21 September 2011

Deus ex forum

Forum? Fora? My Latin is rusty. Oh, forget it; my Latin was never any good to begin with.
The Economist | Free Exchange | Deus ex machina: Faith in the free market

File this under heterodox economics:
About one in five Americans combine a view of God as actively engaged in daily workings of the world with an economic conservative view that opposes government regulation and champions the free market as a matter of faith.

"They say the invisible hand of the free market is really God at work," says sociologist Paul Froese, co-author of the Baylor Religion Survey, released today by Baylor University in Waco, Texas.

"They think the economy works because God wants it to work. It's a new religious economic idealism," with politicians "invoking God while chanting 'less government,'" he says.

"When Rick Perry or Michele Bachmann say 'God blesses us, God watches us, God helps us,' religious conservatives get the shorthand. They see 'government' as a profane object — a word that is used to signal working against God's plan for the United States. To argue against this is to argue with their religion."
This is so deeply weird.

These people are missing the entire concept of the "invisible hand" metaphor. Smith's point was that markets work despite not having a single locus of organization. "Oh, what's that? Markets work as if there is a benevolent, omniscient director? That must be because there is a benevolent, omniscient director! I will call him Jehovah." How facile.

Look, I think that the market system which mediates voluntary transactions between strangers is fully consistent with Christian teaching.  (I don't have time to discuss this.  See, perhaps, here and here.)  Market economics work because they're elegant systems which can use local knowledge to guide a global system.  It's a beautiful set up.  Maybe God set the universe up to make this possible, maybe not. But either way there's absolutely no need to think he's theistically pulling strings day by day.

Also, also, also... Smith was as close to a heretic as the Scottish enlightenment got. (Well, that's a bit of a stretch. His quasi-mentor, Hume, was actually denied professorships for his heterodoxy, so maybe Smith is in second place?) One of the main thrusts of Smith's work, as well as Hume's, was figuring out how to explain the behaviors of men without having to resort to "God makes it happen."  If you support markets because you think God is pulling the levers behind the curtain you are missing the whole point.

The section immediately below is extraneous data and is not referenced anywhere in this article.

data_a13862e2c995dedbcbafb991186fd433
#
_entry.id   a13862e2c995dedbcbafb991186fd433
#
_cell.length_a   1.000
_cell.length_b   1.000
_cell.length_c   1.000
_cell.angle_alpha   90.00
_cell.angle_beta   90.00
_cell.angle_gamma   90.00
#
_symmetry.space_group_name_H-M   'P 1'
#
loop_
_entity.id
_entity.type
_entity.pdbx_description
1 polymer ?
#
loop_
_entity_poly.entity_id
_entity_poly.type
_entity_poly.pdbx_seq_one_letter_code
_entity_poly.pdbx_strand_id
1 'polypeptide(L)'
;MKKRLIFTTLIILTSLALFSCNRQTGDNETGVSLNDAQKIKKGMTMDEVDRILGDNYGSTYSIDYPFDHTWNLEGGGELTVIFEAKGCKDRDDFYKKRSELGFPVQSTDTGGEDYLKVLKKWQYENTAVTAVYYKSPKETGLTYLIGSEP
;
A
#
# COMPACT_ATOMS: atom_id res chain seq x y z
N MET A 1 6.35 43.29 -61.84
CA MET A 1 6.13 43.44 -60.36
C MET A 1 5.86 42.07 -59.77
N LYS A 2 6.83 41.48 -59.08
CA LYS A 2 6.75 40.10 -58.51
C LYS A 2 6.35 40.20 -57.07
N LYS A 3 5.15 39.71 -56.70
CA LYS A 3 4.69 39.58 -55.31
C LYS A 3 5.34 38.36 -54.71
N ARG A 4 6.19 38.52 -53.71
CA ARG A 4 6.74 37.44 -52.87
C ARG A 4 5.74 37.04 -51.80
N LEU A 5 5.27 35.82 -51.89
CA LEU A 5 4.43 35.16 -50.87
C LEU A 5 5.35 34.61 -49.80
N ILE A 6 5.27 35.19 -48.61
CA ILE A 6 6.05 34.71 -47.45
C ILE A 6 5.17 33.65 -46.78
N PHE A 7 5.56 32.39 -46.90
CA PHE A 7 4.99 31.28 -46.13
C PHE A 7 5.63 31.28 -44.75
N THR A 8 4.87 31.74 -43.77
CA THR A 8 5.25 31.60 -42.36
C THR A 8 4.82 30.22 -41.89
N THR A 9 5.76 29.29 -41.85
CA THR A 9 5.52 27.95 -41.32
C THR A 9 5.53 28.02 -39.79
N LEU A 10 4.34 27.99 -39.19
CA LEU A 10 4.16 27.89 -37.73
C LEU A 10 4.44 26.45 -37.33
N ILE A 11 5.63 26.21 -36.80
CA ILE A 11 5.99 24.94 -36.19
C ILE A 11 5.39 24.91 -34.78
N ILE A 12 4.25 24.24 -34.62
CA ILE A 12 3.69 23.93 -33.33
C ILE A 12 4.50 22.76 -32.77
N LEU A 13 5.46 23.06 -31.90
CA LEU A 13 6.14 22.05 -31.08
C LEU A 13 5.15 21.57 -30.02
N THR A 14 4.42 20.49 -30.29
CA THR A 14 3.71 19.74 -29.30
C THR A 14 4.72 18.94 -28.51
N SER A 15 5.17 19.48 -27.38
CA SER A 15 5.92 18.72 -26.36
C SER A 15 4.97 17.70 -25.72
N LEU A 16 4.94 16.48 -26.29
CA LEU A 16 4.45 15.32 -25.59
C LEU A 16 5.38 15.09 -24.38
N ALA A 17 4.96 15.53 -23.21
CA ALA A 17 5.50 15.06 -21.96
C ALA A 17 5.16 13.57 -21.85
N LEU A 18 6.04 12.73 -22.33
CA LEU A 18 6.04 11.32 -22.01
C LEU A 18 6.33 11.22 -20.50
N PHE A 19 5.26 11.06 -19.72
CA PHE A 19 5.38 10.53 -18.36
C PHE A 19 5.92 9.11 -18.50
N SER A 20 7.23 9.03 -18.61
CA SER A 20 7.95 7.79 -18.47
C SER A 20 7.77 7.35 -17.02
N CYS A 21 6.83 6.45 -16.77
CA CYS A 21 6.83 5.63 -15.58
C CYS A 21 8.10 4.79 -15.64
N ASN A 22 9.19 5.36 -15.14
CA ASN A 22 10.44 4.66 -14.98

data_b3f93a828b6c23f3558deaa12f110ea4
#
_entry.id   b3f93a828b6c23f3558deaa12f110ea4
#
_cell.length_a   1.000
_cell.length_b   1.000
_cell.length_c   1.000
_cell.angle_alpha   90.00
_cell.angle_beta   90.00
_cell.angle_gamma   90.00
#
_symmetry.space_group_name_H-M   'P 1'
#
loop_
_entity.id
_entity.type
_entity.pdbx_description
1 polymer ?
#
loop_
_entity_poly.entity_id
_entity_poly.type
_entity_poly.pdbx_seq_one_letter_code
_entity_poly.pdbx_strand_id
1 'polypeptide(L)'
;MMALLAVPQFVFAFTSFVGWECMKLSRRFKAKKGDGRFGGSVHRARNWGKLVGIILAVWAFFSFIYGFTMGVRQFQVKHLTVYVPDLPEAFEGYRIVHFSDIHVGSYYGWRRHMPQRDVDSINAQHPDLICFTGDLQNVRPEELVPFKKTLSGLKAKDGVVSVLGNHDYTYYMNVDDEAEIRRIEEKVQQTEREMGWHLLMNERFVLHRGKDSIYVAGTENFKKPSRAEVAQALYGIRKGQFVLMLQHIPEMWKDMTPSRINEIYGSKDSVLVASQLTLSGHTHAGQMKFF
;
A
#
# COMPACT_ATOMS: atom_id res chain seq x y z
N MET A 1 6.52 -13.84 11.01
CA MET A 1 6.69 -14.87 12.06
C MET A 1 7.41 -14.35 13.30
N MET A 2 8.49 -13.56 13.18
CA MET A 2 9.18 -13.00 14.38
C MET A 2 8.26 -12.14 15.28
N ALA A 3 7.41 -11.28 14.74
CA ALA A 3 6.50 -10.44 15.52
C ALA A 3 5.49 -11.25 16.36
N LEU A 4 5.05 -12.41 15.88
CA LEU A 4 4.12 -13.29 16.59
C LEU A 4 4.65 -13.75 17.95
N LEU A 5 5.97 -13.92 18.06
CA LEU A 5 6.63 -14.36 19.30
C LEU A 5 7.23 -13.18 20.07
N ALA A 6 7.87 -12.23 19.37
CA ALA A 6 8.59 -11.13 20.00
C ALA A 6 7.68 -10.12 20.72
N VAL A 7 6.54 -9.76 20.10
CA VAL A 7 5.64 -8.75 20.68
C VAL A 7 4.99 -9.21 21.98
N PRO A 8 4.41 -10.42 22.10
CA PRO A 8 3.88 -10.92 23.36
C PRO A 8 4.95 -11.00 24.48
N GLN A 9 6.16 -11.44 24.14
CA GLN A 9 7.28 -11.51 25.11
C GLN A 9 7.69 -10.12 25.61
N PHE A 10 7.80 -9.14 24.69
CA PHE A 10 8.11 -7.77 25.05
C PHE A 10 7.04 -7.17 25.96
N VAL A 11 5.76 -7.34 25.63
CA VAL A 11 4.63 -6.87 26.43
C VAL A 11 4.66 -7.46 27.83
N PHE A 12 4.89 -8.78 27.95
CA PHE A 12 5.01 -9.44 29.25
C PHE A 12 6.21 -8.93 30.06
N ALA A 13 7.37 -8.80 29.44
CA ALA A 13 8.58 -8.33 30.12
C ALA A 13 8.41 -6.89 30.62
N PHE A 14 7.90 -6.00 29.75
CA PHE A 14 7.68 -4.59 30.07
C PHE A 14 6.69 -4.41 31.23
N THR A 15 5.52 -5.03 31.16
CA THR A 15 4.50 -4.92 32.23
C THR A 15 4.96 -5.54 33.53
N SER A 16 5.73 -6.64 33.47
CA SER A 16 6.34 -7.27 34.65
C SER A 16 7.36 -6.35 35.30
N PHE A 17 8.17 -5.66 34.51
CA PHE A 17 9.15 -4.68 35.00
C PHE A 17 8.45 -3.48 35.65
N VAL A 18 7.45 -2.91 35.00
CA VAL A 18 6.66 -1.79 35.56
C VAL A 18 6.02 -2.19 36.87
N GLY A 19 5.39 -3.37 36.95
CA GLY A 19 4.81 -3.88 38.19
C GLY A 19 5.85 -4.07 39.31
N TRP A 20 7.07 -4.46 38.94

On the other hand, I really dislike this "dog-whistle" analysis. I don't like commentators telling me some candidate or media figure didn't really mean what they said, it was just a wink-wink, nudge-nudge secret coded message to their supporters to communicate a more sinister idea. (1) It's a little arrogant to continuously claim you know what people really mean. (2) It's trying too hard. The overt message here plays to a crowd well. Why posit a covert message as well? (3) It's a non-falsifiable theory. (4) It's overly broad. I can always claim every one of my opponents' utterances actually means something else.

Furthermore, the government is profane by definition.  It's certainly not sacred, right?  That only leaves one option.  "Put not your faith in rulers, or in the offspring of man, in whom there is no salvation." You may disagree, but it's hardly a fringe position, theologically, to claim that the state is profane. Even the Papacy, back when it was most enamored of mucking about in politics and governance during the Renaissance, maintained that spiritual and secular authorities were two different things. They of course claimed the the latter must be subordinate to the former, but they still maintained they were two different things. "Two swords," Boniface VIII Gaetani called it.

No comments:

Post a Comment